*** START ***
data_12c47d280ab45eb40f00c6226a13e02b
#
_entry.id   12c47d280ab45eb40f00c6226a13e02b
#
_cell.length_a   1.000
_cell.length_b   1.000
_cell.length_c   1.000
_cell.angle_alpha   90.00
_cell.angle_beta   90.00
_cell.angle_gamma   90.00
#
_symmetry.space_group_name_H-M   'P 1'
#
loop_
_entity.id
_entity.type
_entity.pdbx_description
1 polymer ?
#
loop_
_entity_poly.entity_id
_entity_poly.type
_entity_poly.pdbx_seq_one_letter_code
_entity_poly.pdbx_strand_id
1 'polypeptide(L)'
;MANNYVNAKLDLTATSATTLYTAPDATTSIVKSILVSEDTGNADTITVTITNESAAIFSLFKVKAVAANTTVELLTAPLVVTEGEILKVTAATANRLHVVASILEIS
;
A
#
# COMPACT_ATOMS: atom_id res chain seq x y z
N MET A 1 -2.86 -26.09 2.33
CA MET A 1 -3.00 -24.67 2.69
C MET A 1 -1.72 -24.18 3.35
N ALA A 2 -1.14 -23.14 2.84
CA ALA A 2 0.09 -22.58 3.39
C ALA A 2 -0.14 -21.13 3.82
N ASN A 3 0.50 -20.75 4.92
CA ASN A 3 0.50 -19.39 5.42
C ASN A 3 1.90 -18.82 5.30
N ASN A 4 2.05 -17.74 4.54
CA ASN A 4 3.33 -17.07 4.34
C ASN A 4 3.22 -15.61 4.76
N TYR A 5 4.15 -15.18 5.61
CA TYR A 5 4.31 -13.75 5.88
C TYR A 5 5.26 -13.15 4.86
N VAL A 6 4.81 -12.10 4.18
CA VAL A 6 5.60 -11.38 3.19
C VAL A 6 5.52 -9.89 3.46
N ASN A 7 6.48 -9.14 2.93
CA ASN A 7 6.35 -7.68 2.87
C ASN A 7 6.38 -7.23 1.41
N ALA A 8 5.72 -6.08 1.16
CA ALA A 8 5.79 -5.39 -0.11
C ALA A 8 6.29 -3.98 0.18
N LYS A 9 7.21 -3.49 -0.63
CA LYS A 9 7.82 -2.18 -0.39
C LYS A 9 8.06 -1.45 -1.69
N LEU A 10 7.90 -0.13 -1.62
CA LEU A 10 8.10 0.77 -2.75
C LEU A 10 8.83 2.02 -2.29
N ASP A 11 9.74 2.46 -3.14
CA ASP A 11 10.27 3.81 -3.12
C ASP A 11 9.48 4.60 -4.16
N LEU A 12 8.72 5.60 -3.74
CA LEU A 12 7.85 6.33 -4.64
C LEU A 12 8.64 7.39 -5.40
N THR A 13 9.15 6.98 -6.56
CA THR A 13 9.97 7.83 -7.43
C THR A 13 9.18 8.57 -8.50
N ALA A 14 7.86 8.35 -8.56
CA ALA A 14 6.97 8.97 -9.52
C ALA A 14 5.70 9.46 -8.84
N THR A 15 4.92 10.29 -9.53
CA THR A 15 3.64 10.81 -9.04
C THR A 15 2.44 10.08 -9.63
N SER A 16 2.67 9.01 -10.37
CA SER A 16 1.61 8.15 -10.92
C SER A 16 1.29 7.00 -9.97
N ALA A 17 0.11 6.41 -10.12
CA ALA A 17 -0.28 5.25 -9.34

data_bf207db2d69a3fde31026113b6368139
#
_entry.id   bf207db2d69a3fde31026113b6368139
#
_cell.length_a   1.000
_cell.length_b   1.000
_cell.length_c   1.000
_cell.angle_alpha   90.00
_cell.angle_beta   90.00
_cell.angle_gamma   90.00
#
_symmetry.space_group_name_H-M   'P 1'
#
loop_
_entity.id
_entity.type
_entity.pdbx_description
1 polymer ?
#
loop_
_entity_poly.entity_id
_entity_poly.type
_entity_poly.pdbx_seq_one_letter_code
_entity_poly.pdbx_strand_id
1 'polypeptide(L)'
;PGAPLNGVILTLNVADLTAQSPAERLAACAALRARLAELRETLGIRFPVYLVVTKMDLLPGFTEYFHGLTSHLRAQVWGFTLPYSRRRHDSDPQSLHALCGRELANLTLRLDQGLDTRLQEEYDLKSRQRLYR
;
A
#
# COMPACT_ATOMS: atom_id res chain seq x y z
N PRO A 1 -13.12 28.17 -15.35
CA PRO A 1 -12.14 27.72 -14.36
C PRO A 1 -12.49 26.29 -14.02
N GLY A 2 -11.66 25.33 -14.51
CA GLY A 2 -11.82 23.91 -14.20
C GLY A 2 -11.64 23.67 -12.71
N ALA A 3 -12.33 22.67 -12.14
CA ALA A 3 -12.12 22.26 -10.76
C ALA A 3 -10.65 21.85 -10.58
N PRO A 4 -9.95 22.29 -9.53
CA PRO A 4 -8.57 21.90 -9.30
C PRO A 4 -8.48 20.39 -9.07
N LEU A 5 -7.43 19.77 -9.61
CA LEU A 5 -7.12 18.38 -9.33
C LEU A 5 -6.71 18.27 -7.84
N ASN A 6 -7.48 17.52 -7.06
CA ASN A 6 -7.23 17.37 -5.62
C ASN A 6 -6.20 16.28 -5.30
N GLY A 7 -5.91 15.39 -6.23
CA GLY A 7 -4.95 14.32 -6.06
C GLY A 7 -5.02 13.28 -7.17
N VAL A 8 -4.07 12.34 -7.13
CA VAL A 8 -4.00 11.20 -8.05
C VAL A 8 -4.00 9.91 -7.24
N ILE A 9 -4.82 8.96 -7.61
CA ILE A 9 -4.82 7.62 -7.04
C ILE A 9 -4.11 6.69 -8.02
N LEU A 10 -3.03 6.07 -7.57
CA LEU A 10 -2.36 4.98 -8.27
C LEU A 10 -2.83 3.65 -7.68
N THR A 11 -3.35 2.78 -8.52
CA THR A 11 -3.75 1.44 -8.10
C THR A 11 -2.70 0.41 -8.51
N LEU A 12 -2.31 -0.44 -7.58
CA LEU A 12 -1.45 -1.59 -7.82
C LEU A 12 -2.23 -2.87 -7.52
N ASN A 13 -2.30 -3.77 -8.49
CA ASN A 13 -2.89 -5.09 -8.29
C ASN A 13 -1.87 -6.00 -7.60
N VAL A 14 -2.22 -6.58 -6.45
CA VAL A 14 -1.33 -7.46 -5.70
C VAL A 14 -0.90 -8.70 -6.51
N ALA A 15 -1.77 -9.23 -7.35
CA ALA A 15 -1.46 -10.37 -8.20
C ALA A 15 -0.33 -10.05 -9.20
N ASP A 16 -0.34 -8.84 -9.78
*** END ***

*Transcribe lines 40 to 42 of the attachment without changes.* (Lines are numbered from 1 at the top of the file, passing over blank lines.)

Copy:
N ASN A 4 2.05 -17.74 4.54
CA ASN A 4 3.33 -17.07 4.34
C ASN A 4 3.22 -15.61 4.76